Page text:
Thursday, October 16, 2008

One Year Later

This time last year, emails and phonecalls were flying between my siblings, Mom and me. We went from high hopes one day to deep despair days later. Dad had been diagnosed with cancer. No one wanted to hear the word terminal, but that was the end result within mere weeks. Every day it seemed that one of us found new research that might held Dad. Little did we know that his cancer was too far advanced to benefit from any treatment. I believe he knew for a long time that something was horribly wrong. Being the ever stoic-Norwegian-type, he kept his worries to himself. He declared pride in getting his weight down to what it had been during his Navy days sixty years ago. But, he had also shrunk several inches and his shoulders were no longer level with the horizon -- something in which he took pride and encouraged in his children. Some of us had been questioning his health for years but it wasn't our place to mention it to his face. It's one thing to live with cancer and another to deny it. Somehow Dad did both. His father died following several, debilitating strokes that left him in a dreadful nursing home -- his eyes his only means of communication. We had all watched his mother die a slow, excruciating death from metastatic breast cancer. These tragic ends must have haunted him. Wondering if the outcome could have been different had Dad sought medical attention earlier just prolongs the pain of our loss. He chose the way he would die and thought he was sparing us from witnessing the slow decline of a proud, strong man. To a degree he succeeded. A year later, I'm better able to understand and accept his decision, but I still miss him horribly.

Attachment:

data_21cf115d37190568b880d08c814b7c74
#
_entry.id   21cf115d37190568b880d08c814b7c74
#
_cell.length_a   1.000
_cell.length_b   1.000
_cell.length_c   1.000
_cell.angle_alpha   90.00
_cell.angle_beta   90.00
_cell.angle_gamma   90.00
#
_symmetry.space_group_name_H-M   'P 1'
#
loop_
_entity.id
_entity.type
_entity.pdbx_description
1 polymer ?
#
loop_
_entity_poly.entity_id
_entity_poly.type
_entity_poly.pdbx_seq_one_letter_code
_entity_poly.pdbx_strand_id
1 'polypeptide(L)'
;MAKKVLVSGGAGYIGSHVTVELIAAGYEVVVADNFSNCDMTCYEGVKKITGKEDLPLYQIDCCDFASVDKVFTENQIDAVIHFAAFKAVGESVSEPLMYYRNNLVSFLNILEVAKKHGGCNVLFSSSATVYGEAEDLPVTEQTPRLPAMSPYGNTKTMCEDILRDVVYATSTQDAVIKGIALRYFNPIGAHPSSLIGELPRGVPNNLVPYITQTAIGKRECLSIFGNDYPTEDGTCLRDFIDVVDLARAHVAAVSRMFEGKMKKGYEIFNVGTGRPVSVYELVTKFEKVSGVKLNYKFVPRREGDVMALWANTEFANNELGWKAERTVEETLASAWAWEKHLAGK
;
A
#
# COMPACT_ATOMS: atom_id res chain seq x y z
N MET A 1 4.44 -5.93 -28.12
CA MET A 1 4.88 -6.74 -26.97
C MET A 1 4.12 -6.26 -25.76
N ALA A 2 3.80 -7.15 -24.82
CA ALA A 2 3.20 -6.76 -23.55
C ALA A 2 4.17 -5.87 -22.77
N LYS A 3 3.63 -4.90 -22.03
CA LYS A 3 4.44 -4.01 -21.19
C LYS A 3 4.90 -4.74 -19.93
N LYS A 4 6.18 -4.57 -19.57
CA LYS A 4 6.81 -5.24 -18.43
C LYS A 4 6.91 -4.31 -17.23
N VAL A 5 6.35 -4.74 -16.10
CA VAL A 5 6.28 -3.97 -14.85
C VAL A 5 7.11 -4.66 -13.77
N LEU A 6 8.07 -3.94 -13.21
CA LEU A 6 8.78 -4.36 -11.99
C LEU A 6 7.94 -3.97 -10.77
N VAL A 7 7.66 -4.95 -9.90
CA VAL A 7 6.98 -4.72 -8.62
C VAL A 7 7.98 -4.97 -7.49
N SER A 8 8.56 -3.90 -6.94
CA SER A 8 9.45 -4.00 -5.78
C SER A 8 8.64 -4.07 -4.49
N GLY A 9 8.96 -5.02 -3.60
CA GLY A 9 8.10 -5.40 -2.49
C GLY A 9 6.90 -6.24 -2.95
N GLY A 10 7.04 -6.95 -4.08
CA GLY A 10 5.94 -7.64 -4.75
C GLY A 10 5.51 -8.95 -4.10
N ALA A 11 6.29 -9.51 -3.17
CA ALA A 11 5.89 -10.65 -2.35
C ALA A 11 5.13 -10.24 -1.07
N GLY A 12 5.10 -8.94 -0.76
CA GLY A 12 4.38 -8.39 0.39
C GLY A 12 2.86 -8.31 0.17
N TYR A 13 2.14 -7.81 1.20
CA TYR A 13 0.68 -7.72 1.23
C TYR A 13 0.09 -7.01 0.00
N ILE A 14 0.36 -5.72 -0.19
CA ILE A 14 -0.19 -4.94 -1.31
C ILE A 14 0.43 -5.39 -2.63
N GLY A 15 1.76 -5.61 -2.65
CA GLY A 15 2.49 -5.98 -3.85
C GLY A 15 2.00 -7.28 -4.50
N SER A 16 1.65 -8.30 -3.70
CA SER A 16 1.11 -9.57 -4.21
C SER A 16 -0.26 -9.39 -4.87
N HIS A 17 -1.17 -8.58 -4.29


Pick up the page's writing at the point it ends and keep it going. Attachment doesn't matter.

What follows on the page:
2 comments:

Tony said...

I feel for you. I lost my mother to cancer June 07, after a near year long battle. It hurt hard as the docs were optimistic until May. It went downhill in less than two weeks.

As I know from a friend who lost his mother to cancer in 2006, it gets a little easier, but it's never the same.

dcpeg said...

Thank you, Tony. I'm so sorry for your loss.

It's odd how I never thought about one of my parents dying. They've always been there! It was such a shock to find out Dad couldn't conquer the cancer as he had every other bad thing that came along.

You and your friend are so right --it WILL never been the same! But we'll get through it. Being so close to death has made me appreciate life even more.